Rice yields are expected to increase by almost 50% for the A2 and 20% for the B2 scenario, mainly as a result of enhanced CO2 levels (Fig. 3.7). However, to maintain this level of yield an increased irrigation application is necessary from an average 900 mm/year in the period 1961-1990, 1000 mm/year in 2010-2039, to 1150 mm/year in the period 2070-2099 for the A2 scenario. From a water productivity point of view, it is interesting that it is still worthwhile to do so (Fig. 3.10).

Since irrigation is a key issue in Sacramento, we have defined two adaptation strategies. One is that irrigation is restricted to use on average maximum 900 mm/year and the second is that irrigation is reduced by about 10% (deficit irrigation). The first option has no impact for the period 1961-1999, since this 900 mm is the actual amount used. For the near and distant future such a restriction would have a dramatic impact on yields (Fig. 3.11) and water productivity. From a basin perspective this implies that if no more water will become available for irrigation, some rice areas should be taken out of production. An overall reduction in rice irrigation of 10% will induce a substantial loss in production of about 30%. Note that with this strategy an increase in irrigation over time is still assumed, but less than during the baseline.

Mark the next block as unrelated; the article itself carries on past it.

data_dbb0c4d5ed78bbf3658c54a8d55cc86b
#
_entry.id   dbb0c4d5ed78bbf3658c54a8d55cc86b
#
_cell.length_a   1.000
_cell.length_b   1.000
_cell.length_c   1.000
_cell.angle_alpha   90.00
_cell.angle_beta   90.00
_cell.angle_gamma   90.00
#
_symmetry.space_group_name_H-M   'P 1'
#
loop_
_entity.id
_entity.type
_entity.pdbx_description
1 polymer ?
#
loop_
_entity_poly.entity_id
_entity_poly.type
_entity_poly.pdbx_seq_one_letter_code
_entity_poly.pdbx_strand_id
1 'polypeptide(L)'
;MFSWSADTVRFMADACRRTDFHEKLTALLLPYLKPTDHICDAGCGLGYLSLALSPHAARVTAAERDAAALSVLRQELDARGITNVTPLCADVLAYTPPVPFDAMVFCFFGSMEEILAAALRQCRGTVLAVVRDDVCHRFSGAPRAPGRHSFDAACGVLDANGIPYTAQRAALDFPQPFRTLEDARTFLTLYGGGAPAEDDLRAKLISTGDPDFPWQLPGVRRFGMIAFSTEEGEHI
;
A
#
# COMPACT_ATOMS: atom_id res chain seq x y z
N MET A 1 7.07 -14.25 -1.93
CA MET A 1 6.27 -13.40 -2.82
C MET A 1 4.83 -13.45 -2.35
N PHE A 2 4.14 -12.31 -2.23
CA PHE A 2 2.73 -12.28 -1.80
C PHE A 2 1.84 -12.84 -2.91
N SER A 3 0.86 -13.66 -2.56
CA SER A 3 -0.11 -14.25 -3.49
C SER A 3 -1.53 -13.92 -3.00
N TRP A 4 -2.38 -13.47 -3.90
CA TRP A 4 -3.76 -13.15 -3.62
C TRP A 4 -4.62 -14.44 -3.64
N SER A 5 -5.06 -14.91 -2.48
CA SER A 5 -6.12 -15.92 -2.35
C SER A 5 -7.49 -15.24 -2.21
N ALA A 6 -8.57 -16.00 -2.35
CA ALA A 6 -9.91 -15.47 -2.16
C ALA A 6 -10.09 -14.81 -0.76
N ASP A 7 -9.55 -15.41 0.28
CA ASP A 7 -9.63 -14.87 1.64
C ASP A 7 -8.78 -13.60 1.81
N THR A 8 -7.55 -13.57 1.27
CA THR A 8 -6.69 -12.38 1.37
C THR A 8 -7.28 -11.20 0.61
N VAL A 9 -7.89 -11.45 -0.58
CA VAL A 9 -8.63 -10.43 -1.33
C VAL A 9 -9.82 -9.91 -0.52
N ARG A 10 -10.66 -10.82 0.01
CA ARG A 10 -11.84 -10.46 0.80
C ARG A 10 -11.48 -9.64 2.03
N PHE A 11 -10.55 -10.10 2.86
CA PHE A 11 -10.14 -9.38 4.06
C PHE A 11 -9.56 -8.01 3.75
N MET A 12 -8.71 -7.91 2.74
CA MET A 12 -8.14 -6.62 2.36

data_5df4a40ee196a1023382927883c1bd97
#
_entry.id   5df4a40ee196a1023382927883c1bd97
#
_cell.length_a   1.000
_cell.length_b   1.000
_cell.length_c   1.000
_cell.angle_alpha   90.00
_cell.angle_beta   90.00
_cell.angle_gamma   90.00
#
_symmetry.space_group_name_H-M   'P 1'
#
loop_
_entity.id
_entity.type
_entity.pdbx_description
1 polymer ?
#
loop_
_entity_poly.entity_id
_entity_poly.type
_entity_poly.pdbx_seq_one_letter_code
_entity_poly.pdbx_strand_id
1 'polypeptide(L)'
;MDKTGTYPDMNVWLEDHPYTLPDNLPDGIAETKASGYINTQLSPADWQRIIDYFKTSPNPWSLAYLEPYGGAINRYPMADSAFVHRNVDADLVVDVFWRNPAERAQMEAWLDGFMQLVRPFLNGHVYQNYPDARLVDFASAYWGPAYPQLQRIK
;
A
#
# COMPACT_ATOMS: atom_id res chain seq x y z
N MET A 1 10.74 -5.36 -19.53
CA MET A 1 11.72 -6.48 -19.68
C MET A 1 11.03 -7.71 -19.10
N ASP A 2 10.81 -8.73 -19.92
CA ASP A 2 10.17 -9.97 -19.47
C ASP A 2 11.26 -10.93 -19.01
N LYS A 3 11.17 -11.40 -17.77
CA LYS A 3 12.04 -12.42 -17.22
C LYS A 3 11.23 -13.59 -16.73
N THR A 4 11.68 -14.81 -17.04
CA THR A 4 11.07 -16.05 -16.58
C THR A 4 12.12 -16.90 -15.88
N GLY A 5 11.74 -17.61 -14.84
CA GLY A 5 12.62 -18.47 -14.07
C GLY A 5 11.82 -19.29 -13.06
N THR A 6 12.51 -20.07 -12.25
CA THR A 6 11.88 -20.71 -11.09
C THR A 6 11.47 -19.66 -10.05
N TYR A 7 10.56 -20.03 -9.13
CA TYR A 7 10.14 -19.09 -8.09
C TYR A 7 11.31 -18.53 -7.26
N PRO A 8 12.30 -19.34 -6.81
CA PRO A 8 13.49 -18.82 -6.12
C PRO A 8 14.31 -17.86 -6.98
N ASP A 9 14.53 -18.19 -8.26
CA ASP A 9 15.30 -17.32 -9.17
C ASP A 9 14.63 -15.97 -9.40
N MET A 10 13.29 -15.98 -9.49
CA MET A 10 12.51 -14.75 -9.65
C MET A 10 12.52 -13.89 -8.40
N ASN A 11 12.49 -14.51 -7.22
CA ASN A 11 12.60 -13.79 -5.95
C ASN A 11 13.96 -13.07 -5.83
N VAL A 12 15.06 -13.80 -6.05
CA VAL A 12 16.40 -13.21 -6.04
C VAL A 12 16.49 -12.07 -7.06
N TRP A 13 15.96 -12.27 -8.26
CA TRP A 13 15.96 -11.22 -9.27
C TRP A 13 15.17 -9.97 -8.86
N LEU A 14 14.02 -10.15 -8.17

Tomato production provides the highest water productivity of all the cases considered in this study. It should be taken into account that we have defined WP here in terms of gross production, while production costs of tomato are known to be high. Somewhat remarkable is that variation in yield reduces over time for the baseline as well as for the increased irrigation strategy.However, variation is still high in comparison to the rice crop.

Increasing the amount of irrigation (adaptation strategy 2) is not boosting the production substantially. To stop irrigation completely (strategy 1) does not have a severe impact on yields for the period 1961-1990, but is dramatic for the future, especially for the period 2070-2099. For this period the projected rainfall decreases by almost 15% for the A2 and B2 scenario, while temperatures and thus crop water requirements are higher. The low impact of stopping irrigation for the 1961-1990 period can be explained by the favourable soil characteristics in terms of soil waterholding capacity.

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